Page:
Dundee’s remaining council-owned bowling greens are at risk of closure under plans to save £60,000 per year from 2021.
A report will go before councillors on Thursday asking for approval to engage with relevant parties to identify alternative funding models or uses for five sites.
There were at least 20 council-run bowling clubs in Dundee in the late 1980s.
The council now operates just five – at Dawson Park, Orchar Park, Ardler, Fairmuir and Lochee Park – with many former facilities removed.
Council-run sites at Baxter Park, South Road, Victoria Park and Whitfield were shut in 2015 to save on maintenance costs.
Elaine Zwirlein, executive director of neighbourhood services, said: “Although the bowling greens have closed, sustainable uses for the assets have emerged.
“A community growing space has been established by the council in Lochee Park and the assets at both Victoria and Dudhope parks have been leased to third sector organisations and are also run as growing projects.
“A multi-use games area has been established at Baxter Park and a new garden area has been developed at Fairmuir by Dundee City Council.
“Discussions are also under way to include a community garden at Whitfield, along with other community facilities.”
She said the use of the remaining five bowling greens has been in decline, indicated by the £2,733 income for 2019-20 compared to £3,945 the previous year.
In contrast to the income generated, the management, maintenance and associated costs amounts to approximately £60,000 a year which was a disparity described as “not sustainable when set against the apparent decline of the sport on municipal greens”.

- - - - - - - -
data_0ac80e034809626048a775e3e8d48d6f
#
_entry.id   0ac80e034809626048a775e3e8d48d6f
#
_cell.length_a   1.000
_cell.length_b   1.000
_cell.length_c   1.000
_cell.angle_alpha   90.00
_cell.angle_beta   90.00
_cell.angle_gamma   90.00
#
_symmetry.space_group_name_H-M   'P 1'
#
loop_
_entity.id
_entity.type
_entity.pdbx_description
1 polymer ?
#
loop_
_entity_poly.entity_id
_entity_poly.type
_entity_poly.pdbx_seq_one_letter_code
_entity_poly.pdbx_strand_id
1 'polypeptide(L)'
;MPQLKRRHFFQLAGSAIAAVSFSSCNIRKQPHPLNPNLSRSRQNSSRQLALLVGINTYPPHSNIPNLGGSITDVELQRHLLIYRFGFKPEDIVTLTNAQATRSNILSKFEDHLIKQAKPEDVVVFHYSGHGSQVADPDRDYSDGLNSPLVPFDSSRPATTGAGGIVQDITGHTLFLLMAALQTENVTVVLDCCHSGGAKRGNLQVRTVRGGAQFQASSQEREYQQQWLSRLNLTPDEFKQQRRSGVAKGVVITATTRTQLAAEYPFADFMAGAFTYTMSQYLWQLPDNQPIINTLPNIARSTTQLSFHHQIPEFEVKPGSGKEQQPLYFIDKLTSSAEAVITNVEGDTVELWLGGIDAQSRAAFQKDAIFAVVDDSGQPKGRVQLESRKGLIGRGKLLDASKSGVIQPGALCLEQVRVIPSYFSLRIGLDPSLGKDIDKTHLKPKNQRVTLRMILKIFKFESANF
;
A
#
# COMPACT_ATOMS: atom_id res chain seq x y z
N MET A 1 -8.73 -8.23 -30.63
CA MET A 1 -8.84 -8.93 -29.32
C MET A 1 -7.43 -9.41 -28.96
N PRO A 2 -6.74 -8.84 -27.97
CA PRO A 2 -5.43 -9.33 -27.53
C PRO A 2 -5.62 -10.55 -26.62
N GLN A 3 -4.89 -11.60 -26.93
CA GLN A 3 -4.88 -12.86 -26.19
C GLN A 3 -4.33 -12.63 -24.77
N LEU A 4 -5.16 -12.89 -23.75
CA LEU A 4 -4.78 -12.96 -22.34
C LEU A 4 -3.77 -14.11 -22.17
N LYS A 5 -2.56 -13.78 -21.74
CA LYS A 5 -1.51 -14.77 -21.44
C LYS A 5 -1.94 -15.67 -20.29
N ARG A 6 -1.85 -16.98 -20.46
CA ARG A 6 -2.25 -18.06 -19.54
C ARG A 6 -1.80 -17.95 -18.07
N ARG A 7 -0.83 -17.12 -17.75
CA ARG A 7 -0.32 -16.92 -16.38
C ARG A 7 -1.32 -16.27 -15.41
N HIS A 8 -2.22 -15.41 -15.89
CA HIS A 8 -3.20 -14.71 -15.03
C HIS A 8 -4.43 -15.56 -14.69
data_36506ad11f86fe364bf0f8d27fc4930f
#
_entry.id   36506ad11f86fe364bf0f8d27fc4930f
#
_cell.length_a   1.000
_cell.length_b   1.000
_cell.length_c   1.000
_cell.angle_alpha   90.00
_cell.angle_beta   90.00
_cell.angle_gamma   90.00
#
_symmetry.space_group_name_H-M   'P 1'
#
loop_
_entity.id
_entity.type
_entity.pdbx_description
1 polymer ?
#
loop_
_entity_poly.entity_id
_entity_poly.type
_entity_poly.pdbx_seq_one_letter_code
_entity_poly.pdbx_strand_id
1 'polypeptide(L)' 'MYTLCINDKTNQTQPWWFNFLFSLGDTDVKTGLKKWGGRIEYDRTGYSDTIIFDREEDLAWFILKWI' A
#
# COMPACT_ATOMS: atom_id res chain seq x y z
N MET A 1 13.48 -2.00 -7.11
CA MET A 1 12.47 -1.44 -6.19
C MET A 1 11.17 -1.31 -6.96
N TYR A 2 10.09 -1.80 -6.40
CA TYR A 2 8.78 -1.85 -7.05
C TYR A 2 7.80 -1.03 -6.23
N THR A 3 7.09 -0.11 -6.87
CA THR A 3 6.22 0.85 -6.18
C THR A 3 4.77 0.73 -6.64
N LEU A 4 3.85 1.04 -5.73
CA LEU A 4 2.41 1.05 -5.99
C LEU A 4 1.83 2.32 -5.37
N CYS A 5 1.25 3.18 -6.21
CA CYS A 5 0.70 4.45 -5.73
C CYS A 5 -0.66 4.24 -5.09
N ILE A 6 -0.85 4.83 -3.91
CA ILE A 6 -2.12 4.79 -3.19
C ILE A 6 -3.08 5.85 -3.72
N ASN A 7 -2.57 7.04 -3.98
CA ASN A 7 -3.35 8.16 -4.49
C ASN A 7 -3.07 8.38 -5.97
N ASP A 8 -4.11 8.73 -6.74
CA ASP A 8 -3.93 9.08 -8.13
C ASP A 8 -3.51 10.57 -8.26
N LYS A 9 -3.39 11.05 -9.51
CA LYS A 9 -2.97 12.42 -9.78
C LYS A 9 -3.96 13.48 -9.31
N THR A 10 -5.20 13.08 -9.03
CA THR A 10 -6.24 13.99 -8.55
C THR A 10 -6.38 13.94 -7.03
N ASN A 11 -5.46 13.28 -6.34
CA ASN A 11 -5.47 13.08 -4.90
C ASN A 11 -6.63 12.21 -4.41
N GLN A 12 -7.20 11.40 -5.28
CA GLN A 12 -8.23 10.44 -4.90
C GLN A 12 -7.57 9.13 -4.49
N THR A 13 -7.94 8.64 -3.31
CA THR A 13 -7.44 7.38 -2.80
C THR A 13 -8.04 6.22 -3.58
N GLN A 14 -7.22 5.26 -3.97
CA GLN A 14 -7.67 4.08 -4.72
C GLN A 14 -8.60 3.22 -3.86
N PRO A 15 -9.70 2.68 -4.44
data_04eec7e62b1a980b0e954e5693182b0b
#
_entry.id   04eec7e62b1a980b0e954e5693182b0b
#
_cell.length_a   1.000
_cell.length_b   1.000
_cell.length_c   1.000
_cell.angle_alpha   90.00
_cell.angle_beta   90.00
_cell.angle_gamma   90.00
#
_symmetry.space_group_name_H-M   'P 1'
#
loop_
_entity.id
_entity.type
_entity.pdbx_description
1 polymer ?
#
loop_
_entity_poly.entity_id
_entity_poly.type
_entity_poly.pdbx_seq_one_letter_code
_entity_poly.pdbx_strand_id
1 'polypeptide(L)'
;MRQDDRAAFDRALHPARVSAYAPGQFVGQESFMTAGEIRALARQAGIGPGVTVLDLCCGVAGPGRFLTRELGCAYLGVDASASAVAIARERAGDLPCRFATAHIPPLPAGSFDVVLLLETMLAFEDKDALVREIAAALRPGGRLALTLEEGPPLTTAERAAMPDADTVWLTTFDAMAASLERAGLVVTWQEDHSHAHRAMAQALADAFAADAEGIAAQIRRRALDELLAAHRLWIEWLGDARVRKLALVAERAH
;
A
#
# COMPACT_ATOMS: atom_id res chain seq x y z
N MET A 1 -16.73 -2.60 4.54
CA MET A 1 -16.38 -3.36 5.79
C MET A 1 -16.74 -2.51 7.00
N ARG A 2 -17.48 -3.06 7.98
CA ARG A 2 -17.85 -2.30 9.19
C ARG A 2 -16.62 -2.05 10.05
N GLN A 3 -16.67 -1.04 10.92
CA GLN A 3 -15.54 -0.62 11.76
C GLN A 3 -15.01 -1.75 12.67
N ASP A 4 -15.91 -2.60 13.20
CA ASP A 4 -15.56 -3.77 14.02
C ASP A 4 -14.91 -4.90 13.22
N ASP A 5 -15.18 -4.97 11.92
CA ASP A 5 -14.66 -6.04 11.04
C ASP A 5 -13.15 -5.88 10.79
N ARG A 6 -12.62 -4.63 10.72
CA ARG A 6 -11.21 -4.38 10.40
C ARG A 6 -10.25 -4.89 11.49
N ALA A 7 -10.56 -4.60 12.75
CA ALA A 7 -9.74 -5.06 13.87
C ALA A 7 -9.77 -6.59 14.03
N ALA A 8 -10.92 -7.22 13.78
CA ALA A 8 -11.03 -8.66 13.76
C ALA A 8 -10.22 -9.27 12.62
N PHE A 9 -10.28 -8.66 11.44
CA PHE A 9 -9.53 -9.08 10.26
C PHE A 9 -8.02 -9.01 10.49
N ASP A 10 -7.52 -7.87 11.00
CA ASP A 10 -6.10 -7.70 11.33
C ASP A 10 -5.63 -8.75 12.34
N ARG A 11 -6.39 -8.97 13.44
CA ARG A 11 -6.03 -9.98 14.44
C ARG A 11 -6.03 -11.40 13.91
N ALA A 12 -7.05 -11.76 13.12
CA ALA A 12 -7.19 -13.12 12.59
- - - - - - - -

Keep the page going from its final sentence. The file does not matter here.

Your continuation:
The report set before councillors warns if the engagement exercise fails to identify alternative uses or funding models “then these sites would be subject to closure in future”.
Broughty Ferry Liberal Democrat councillor Craig Duncan said he is “dead against” the five greens being closed unless it is a last resort.
He said the council should also consult with the wider community to identify alternative uses if the engagement exercise with key stakeholders is unsuccessful.
“The maintenance costs is a big problem but I would be dead against simply flattening them,” said Mr Duncan.
“We must consult with the wider community and exhaust all possible means before deciding to close these facilities.”
Mr Duncan highlighted the green and pavilion at Orchar Park in Broughty Ferry, which opened in 1911 and had 126 members at its peak.
“It would be a huge loss if the pavilion was knocked down and the green ripped up,” he said.
“Some of these bowling greens are still a big part of people’s lives.
“Bowls is not just for older people and more families and young people are trying out the game which gets you into the fresh air.
“I wonder how much the council is really doing to promote these facilities?
“We should be pro-actively marketing these facilities to see if the demand is there before killing them off.
“Given the number of care homes and nursing homes in the city, is there a chance of promoting bowls in these places as a means of social inclusion?”